Later he is referred to as a “Bluebeard,” and so he seems to be. He certainly manages to focus and distill all the sexual anxiety of the young people of Market Chipping and the surrounding countryside—and their parents.

Mostly, though, the young folks consider the entire situation to be a pain and an inconvenience.

Sophie began to feel that Wizard Howl and the Witch of the Waste should get together.

“They seem to be made for one another. Someone ought to arrange a match,” she remarked to the hat she was trimming at that moment. (9)

Unfortunately, someone already has.

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Alas, we don’t get to see very much of Sophie interacting with her sisters in HMC, which would have been very Jane Austen-y indeed. There’s a vivid correlation with Northanger Abbey, however, which I will mention as soon as I download NA onto my Kindle, since my own copy is nowhere to be found.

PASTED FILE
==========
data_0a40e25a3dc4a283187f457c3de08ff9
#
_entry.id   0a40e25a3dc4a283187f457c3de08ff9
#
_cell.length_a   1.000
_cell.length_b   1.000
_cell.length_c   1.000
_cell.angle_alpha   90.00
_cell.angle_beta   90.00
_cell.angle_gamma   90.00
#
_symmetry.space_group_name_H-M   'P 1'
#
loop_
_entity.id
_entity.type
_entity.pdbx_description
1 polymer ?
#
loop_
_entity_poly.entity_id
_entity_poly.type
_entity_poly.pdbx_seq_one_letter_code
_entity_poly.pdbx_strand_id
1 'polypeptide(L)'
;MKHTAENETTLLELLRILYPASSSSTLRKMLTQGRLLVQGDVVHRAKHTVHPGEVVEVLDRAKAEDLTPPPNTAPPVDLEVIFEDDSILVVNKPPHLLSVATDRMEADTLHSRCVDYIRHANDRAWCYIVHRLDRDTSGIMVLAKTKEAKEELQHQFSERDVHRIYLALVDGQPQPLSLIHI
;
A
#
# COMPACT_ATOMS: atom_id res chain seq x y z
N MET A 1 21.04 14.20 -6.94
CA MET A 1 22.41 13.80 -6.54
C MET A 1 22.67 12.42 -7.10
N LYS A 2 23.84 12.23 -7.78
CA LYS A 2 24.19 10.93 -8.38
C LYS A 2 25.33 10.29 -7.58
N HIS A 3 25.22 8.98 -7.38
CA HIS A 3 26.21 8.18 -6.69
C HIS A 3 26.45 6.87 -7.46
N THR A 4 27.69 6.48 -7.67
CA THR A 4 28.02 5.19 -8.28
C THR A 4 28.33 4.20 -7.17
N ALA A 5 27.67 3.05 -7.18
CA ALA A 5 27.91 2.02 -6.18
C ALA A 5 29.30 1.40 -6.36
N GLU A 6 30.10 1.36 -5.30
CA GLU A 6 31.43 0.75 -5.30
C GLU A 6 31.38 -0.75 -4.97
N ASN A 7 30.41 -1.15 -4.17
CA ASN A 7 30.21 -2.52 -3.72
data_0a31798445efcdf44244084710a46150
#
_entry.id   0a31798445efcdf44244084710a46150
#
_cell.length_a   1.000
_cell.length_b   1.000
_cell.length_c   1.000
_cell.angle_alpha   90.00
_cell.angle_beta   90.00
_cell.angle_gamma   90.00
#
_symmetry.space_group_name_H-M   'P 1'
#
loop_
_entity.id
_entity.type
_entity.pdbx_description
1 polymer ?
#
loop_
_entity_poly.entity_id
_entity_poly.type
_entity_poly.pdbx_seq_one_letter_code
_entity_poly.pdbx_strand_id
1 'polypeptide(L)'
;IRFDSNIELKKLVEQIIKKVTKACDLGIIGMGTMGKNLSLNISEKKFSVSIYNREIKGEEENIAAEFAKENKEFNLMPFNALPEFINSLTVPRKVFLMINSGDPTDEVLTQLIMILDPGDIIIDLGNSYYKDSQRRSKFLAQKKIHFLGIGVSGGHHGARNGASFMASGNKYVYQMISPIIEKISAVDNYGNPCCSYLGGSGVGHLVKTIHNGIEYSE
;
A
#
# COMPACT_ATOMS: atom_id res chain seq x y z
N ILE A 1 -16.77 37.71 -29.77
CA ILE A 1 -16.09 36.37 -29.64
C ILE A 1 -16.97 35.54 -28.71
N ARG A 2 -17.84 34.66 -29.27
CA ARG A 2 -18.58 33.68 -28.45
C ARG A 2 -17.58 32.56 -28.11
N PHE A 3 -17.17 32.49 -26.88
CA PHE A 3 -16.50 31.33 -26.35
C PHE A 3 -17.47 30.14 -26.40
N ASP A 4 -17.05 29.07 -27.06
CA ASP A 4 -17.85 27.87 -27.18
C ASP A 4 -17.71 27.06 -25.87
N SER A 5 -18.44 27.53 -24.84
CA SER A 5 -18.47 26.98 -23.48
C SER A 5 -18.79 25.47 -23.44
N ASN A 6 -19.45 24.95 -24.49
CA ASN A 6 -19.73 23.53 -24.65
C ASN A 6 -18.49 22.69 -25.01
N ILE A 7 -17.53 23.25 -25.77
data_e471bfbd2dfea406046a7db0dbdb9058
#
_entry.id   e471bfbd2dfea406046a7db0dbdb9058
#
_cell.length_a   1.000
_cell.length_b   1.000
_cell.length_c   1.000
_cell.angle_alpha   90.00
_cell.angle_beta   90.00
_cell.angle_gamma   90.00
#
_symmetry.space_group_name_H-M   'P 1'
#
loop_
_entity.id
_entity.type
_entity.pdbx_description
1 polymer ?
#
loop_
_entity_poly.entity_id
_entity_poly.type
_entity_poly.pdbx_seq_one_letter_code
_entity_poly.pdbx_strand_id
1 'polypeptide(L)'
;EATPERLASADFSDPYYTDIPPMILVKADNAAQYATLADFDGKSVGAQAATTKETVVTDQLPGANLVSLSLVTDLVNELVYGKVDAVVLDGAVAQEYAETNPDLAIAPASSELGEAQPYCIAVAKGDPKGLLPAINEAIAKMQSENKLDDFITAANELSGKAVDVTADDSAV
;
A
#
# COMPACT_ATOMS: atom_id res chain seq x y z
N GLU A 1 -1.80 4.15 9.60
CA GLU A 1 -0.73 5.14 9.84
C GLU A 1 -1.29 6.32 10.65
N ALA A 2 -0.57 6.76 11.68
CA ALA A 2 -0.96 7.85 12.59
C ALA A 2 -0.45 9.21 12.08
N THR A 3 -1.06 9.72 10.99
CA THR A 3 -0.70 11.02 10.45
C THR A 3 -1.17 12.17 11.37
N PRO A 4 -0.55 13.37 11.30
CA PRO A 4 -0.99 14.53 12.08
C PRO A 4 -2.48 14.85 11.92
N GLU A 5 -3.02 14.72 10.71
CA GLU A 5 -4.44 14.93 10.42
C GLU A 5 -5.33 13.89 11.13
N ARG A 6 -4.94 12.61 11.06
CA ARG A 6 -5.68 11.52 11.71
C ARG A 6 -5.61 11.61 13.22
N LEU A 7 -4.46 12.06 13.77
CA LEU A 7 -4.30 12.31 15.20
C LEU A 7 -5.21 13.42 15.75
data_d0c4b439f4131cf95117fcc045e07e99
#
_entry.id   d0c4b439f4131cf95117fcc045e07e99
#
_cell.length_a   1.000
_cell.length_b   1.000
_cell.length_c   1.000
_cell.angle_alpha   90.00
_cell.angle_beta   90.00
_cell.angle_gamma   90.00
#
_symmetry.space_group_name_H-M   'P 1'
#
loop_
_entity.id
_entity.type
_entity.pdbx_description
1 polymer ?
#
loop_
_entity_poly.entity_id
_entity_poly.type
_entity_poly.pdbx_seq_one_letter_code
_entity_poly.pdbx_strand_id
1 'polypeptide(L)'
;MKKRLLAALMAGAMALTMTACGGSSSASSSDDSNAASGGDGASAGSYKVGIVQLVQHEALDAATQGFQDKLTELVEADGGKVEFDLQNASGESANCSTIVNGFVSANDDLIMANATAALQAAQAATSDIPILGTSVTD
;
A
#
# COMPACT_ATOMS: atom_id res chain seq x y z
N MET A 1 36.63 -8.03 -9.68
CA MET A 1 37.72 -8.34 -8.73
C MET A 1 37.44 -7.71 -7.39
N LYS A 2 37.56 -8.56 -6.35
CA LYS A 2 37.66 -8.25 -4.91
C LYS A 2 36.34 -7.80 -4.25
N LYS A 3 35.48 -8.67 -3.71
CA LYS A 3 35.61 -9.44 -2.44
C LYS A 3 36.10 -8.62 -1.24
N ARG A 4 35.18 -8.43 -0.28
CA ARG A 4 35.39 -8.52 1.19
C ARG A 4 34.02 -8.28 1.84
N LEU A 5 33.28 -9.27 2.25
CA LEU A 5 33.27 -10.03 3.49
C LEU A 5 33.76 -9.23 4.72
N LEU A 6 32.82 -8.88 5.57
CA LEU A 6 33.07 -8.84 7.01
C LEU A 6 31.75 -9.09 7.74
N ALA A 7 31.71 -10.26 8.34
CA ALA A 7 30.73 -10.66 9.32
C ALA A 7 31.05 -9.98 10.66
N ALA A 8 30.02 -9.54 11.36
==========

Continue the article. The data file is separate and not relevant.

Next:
Okay, got it.

“[Catherine Morland’s] father,” we are told in Chapter One Page One,

“was a clergyman, without being neglected, or poor, and a very respectable man, though his name was Richard — and he had never been handsome. He had a considerable independence besides two good livings — and he was not in the least addicted to locking up his daughters.”

Richard?!? I never thought of that name, which was also my father’s, in terms of respectability. Maybe it’s a Georgian thing.

“Her mother was a woman of useful plain sense, with a good temper, and what is more remarkable, with a good constitution. She had three sons before Catherine was born; and instead of dying in bringing the latter into the world, as anybody might expect, she still lived on — lived to have six children more.”